Egypt’s semi-governmental National Council for Human Rights (NCHR) said it was not consulted on the draft version of an anti-terrorism law the government has started to prepare in the aftermath of recent deadly militant attacks by the IS group against the Egyptian army in Sinai as well as the assasination of the country's top prosecutor.
In the statement issued on Wednesday, the NCHR said the government has not sent the draft law to the council to review it in violation of the constitution which stipulates in article 214 that any draft law related to human rights should be reviewed by National council for Human rights.
The council added that several articles in the draft law, which have been reported in the media, might violate constitutional clauses on freedom of the press and the right to peaceful assembly.
In reference to rights' groups criticism of the draft legislation, the NCHR said the Egyptian constitution guarantees all citizens the right to due process, the right to a fair trial in civilian courts with adequate opportunities to appeal verdicts, as well as the right to travel without restrictions.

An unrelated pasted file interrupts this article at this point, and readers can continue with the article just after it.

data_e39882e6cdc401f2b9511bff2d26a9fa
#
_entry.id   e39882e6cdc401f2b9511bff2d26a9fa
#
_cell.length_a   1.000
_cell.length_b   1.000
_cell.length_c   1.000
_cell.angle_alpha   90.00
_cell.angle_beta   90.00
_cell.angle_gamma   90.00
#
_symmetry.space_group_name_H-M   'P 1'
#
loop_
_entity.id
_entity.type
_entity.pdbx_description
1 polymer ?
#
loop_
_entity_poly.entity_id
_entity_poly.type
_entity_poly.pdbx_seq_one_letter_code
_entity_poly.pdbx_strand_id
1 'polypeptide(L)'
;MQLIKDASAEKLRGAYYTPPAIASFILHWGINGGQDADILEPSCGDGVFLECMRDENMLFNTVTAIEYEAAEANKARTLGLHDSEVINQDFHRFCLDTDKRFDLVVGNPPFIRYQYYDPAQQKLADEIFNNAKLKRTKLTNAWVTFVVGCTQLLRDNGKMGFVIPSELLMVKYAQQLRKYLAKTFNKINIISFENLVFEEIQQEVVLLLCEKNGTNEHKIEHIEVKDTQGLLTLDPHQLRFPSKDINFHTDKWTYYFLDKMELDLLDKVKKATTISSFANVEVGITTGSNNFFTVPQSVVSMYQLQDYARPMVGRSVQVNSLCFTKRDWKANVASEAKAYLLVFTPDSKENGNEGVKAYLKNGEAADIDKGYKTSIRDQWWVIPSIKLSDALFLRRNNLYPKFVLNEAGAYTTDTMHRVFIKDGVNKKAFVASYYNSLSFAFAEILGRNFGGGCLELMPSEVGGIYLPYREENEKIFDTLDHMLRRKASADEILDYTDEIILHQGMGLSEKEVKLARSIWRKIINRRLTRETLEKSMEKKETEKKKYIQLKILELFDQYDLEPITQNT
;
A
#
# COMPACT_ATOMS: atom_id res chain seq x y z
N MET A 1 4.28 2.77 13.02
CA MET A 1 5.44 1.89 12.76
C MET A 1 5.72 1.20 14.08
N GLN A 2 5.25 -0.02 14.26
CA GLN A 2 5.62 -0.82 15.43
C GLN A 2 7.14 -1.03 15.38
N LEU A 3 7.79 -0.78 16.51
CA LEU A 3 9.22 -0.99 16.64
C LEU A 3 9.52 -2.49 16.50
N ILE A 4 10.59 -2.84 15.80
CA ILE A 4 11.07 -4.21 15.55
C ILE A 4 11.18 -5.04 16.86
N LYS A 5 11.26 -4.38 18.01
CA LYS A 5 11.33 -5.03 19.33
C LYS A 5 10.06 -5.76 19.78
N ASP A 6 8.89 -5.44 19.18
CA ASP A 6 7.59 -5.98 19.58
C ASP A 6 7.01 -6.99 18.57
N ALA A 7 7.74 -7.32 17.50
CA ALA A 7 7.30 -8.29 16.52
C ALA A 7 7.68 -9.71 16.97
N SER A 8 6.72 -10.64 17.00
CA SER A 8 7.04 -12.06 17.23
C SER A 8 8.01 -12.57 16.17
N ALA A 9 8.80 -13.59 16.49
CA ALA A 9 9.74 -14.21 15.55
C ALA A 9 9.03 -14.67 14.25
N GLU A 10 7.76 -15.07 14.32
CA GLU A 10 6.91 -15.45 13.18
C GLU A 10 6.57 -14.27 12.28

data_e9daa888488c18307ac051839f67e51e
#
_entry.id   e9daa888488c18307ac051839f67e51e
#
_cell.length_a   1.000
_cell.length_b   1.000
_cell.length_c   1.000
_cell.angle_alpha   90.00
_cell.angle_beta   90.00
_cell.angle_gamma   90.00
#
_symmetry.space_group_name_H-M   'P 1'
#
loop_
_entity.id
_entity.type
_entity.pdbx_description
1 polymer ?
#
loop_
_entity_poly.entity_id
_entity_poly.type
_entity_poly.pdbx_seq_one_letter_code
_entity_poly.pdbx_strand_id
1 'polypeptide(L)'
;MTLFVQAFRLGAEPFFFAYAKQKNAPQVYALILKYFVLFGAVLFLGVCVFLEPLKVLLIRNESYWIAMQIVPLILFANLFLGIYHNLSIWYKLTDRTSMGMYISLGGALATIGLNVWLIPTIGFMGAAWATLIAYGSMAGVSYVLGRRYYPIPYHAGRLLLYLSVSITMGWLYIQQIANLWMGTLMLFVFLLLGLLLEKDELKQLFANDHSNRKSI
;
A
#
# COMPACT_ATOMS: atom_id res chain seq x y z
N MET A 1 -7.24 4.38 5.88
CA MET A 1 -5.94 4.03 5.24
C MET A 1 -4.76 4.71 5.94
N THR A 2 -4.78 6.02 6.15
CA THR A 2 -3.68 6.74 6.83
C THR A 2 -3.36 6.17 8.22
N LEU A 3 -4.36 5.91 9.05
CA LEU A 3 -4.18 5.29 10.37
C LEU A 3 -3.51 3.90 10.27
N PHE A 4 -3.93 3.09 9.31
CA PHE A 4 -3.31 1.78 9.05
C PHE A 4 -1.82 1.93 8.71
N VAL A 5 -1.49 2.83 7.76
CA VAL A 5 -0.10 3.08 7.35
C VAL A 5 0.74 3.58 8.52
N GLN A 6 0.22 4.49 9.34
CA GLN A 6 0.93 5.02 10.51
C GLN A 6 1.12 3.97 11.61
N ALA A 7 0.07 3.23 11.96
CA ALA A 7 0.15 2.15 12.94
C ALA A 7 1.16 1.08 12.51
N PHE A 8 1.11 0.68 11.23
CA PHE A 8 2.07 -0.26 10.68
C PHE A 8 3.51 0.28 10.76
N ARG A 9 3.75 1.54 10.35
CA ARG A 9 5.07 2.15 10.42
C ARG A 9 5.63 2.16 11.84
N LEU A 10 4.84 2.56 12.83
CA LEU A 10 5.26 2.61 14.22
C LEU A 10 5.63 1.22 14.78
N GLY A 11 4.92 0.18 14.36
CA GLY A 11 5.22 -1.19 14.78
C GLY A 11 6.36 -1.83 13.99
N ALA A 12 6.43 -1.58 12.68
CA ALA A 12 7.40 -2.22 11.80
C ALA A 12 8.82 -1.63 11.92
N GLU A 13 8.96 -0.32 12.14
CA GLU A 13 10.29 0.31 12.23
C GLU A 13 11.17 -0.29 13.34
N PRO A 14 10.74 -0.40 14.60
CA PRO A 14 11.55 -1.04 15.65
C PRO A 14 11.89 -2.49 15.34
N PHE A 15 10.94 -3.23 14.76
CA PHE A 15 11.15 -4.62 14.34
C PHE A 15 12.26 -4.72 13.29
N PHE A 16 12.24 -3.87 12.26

The NCHR urged the government to issue a law which respects both the country's 2013 constitution as well as international human rights treaties Egypt has signed, warning that an unconstitutional law would jeopardise the state's fight against terrorism.
Earlier on Wednesday, Prime Minister Ibrahim Mahlab met with a number of Egyptian journalists including the head of the journalists' syndicate Yehia Qallash to discuss their objections to articles related to freedom of the press in the draft law.
The NCHR's findings or opinions are not binding to the government.